The most frustrating dev board ever

I apologize for this rant, but I was really looking forward to working with the Photon but it’s tried my patience to the max. I am happy to hear from people that can point out what I’m doing wrong and I hope Particle is listening.

I bought the Photon because it was a cheap wifi micro that (I thought) would work well for an RFID timeclock project I want to make. I’m an experienced engineer and have done C as well as assembly embedded programming. I’ve used many dev environments before.

Needing to install an app on my phone just (and only just) to “claim” a photon is a pain. I don’t install apps willy-nilly like most people. Fortunately you only really have to do it once. Ok, I can live with that. I used an old phone. The claiming process was without it’s hiccups, but I got it going.

While the documentation seems to be fairly robust, It took me WAY too long to figure out that what I was looking for was an expanded menu under “Firmware” (on this page https://docs.particle.io/reference/firmware/photon/). Why would you call the language reference “Firmware”. I didn’t click on it because I assumed it had firmware files. Because of that I didn’t look at it hard enough to notice there was a little plus sign over on the other side that would expand it. That was only the beginning of my frustrations.

The web IDE UX around loading projects is wonky and not intuitive. The slideout when you click the <> is just too busy and has too many different aspects. The whole including libraries vs adding them is not clear at all. My first project I think I just include()ed it, but the library did not show up in the file tabs at the top. In another project I somehow added them to my actual project.

Several aspects of the UI are blocked by Chrome overlays. If you have the Chrome find box open, it covers the “add file” plus sign. Another thing that took me forever to find because it was hiding. The compile status is partially blocked by the URL preview at the bottom left of the screen. I’m still unclear if I have to click verify before I flash or if flash verifies, compiles and flashes. I have been clicking verify first, so I hover over flash before verify is done, bringing up the URL preview at the bottom, blocking the status.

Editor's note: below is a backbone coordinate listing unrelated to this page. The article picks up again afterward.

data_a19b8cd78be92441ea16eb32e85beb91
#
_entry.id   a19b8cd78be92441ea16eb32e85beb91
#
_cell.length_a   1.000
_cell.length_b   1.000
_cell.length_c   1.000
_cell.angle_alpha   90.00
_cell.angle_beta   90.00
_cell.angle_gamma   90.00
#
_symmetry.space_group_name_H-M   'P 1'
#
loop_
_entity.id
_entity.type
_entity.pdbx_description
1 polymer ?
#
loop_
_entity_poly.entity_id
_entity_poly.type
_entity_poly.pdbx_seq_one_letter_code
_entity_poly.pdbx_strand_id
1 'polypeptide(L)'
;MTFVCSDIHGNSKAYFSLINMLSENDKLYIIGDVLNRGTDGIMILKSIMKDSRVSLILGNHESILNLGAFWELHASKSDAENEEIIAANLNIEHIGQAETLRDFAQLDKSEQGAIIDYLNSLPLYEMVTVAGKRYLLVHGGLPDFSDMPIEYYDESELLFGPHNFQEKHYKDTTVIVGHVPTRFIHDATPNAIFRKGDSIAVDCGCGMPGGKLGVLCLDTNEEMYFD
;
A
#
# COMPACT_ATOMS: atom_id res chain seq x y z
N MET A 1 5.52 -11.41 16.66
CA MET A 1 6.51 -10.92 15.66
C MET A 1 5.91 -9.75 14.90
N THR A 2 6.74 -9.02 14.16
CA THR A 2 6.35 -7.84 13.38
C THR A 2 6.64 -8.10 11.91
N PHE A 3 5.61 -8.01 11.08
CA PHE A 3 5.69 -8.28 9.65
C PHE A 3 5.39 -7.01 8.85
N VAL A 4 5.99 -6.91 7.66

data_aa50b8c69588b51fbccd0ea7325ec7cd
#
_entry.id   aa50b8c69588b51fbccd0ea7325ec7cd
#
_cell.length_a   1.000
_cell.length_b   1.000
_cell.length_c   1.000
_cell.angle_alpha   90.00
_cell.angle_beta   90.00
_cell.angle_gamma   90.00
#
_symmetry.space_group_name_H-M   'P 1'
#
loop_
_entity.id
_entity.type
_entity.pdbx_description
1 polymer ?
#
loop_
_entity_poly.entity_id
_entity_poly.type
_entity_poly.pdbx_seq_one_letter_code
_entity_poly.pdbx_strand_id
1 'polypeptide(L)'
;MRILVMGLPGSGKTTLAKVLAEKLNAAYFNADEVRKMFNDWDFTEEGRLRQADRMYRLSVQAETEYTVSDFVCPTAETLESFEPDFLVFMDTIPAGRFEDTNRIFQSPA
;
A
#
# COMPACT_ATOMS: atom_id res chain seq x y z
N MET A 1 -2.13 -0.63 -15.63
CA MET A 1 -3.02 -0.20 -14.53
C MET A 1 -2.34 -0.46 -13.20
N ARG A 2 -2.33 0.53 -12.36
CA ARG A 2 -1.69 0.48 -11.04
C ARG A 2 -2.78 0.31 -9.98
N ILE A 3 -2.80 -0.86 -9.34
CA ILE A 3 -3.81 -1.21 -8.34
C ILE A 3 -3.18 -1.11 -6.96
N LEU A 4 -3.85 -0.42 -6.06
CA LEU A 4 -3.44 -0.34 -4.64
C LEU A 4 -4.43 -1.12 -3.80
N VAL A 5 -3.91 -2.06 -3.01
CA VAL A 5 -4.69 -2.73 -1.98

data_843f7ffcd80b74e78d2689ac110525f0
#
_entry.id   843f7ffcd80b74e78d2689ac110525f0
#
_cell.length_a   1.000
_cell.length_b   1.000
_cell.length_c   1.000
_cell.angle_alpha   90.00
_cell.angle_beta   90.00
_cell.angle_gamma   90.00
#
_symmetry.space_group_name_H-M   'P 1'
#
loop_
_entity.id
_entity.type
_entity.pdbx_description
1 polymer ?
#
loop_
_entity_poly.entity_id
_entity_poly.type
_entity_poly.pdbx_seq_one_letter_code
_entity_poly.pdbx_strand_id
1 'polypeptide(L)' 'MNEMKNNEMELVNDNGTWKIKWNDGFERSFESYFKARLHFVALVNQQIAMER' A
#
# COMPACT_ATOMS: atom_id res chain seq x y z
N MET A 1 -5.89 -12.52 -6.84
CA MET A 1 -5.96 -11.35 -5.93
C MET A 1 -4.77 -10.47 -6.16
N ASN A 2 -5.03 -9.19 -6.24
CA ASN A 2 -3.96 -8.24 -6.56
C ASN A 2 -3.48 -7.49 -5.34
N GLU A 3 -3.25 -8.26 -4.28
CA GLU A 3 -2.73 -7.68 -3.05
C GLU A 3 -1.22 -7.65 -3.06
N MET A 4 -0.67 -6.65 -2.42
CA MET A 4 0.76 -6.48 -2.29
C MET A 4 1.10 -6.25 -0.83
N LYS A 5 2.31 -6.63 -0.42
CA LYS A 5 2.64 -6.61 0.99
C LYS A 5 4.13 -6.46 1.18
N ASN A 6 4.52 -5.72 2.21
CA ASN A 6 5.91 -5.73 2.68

And that brings me to the actual Photon. If I’m really lucky, after a flash the thing, it will connect (breathing blue) in 10-15 seconds. That happens about 1 in 20 flashes. Most of the other time it takes 1-3 minutes. It sits there alternating between really fast green and fast green. The Wifi AP is less than 10 ft away and I even put an external antenna on it. Didn’t help at all. It is INCREDIBLY frustrating to have to wait 3 minutes after every little change.

To make matters worse, the USB serial port stops working on every flash. This causes putty to close. I have to hard reset it (and sometimes unplug it completely) after it’s flashed and restart putty. How does anyone get anything done? I was using the TX/RX as a serial port which works better because Windows doesn’t see the USB drop, but it’s now connected to the RFID module so I have to use USB.

Now I’m battling an issue where the httpclient example works, but my derivative code (even though I didn’t change the library) seems to be missing the HTTP response headers so it comes back as result code -1.

Maybe I’m the only one with these issues, but I would not have the patience to use this platform for anything but the simplest of projects. The development flow is just way too clunky.

-Mike

Hi @turbo2ltr,

Well yes you are correct that the Web IDE is very clunky.

Have you tried Particle Dev? It provides many more features over the Web IDE.

You can flash firmware over USB using dfu-util instead of flashing over Wi-Fi by using particle-cli.

You can claim photons using particle-cli as well:

$ particle setup
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Hey there @turbo2ltr – my name is Will, and I just wanted to thank you for providing honest feedback on the experience you’ve had with our developer tools so far. It sounds like it hasn’t been the experience you were hoping for, so I’m thankful that you took the time to provide so many examples where we could improve.

Regarding each opportunity you cited where we could improve:

Setup